Everyone is talking about BIG DATA! It sounds so important and exciting that the phrase is now used commonly. From small associations to large businesses, even socially and on Prime Time TV advertising we hear the buzzwords! These are very exciting times for data analysts because on the continuum of data analytics, big data is very advanced in many ways but basic in others. To learn more about the definition of Big Data – see our post: What’s the Big Deal about Big Data for Associations?
For the data analyst, working with Big Data involves the following:
- Business intelligence (BI) and business analytics (BA) involve important processes for analyzing data across all functional areas in order to guide:
- Strategy development
- New opportunity creation
- Business intelligence (BI) involves turning data into information and then using dashboards and scorecards to present.
- Business analytics (BA) creates value and transforms information into knowledge using statistical methods for explanatory and predictive modeling.
- Turning data into information requires:
- Technical infrastructure
- Data collection tools
- Mining and analytical software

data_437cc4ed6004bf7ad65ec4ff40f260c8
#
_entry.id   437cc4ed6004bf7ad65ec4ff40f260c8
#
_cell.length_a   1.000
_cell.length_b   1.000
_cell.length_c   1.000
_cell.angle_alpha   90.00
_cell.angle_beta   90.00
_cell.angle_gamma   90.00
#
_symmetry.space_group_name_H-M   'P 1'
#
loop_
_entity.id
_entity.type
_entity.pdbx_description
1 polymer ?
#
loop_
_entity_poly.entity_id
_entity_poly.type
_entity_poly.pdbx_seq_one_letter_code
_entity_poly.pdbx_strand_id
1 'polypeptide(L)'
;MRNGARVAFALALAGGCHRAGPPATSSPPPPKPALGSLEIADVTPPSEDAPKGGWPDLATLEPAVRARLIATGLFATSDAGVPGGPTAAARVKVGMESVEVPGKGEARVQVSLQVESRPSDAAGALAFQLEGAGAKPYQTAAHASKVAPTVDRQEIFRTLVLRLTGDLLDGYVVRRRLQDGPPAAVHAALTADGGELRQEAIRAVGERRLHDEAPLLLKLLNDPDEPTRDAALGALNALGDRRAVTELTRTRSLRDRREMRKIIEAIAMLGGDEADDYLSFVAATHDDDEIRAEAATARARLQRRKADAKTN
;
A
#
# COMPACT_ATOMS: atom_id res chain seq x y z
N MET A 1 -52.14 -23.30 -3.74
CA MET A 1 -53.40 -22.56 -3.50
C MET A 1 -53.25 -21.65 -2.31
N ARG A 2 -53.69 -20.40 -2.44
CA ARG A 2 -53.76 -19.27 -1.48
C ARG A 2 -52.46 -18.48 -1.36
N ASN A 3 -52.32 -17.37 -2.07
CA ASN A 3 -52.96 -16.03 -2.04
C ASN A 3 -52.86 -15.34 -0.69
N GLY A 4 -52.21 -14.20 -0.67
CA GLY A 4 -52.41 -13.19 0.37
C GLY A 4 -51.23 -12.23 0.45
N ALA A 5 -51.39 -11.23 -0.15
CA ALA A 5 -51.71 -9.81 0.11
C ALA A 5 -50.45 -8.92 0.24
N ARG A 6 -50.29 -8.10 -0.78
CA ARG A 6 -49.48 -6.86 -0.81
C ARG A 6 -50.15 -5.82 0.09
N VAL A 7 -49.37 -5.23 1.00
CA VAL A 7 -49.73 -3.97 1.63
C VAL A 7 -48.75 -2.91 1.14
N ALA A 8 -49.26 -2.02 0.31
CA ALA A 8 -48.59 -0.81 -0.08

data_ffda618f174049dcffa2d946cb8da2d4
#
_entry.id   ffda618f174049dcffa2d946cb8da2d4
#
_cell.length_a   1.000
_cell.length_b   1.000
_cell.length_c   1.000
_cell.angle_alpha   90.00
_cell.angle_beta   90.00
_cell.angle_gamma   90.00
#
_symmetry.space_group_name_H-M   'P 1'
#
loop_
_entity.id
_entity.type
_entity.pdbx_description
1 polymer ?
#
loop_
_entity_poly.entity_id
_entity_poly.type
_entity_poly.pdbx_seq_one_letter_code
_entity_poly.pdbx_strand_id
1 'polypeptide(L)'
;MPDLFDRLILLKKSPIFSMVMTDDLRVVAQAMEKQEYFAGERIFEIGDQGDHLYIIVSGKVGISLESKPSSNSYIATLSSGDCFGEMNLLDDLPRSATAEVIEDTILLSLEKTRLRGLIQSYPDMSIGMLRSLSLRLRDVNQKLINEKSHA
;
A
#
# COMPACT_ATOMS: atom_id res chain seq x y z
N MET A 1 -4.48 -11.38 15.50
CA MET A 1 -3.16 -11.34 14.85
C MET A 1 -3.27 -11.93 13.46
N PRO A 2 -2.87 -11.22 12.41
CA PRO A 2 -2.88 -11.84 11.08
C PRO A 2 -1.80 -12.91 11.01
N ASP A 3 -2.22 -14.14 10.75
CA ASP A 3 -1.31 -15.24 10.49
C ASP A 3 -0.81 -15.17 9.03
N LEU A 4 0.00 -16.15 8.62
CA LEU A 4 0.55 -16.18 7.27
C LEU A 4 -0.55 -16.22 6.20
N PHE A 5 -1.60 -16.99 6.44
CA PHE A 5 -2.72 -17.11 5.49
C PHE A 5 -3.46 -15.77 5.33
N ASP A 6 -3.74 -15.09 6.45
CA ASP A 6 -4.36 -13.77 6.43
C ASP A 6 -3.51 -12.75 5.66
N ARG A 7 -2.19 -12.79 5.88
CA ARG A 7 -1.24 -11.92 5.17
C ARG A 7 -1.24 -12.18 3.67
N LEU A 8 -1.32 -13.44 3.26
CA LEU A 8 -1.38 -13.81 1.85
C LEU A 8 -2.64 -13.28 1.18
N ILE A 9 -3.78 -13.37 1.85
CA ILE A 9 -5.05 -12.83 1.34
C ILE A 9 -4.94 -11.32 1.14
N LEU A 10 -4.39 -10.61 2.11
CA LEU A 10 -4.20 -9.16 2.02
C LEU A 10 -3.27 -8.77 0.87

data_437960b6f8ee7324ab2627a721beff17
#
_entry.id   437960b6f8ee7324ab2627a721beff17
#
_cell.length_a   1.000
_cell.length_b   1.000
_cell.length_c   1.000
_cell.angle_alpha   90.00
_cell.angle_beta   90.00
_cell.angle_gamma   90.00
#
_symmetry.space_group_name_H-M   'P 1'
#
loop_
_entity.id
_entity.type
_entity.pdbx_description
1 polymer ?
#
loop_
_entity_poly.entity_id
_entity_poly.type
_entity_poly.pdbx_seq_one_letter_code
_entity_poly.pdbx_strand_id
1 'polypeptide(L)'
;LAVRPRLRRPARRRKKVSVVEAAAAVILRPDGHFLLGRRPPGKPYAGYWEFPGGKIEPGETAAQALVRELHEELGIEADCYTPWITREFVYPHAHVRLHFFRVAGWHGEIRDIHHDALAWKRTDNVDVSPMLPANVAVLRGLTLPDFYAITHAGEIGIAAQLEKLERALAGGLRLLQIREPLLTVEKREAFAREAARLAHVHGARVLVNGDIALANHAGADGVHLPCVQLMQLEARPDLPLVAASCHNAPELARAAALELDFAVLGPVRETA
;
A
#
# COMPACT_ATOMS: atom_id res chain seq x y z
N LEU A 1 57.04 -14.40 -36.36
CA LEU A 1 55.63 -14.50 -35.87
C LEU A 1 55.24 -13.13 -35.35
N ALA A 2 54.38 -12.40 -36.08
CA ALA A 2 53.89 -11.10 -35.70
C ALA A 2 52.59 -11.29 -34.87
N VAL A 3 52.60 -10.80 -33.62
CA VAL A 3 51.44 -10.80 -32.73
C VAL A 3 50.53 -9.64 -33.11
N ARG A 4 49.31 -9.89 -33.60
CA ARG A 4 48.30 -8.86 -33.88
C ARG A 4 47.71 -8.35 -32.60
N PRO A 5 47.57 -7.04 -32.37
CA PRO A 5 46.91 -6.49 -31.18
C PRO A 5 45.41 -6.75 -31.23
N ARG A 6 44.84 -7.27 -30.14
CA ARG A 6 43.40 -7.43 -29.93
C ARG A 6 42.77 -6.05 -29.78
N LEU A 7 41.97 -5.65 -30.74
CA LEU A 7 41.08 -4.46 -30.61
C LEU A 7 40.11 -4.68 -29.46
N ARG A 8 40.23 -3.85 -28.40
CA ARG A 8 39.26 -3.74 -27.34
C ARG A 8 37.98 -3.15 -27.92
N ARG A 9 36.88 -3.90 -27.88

- Data visualization
Where’s the data in an association?
- In CRM, AMS, LMS and other software systems
- In spreadsheets
- In the cloud
- On the Internet
- In data warehouses
- Data aggregators and third party vendors
- The project and amount of data available determine the statistical methods used:
- “Big Data” requires a test and learn protocol and this can be expensive. Many different techniques exist depending on the type of data and desired outcome. Often it’s best to start with your “small data” and augment it with big data, such as census or social media data.
- Small data should be collected from association systems and often individual spreadsheets.
- Data should be cleaned and merged at some level before beginning the analytical process.
- Purchased data needs from data aggregators and other third party systems should be integrated into a working data file or data mart.
Associations can be data-guided and not be using big data yet. Many associations are starting with basic aspects of data management, such as cleaning, verifying or reconciling data across the organization.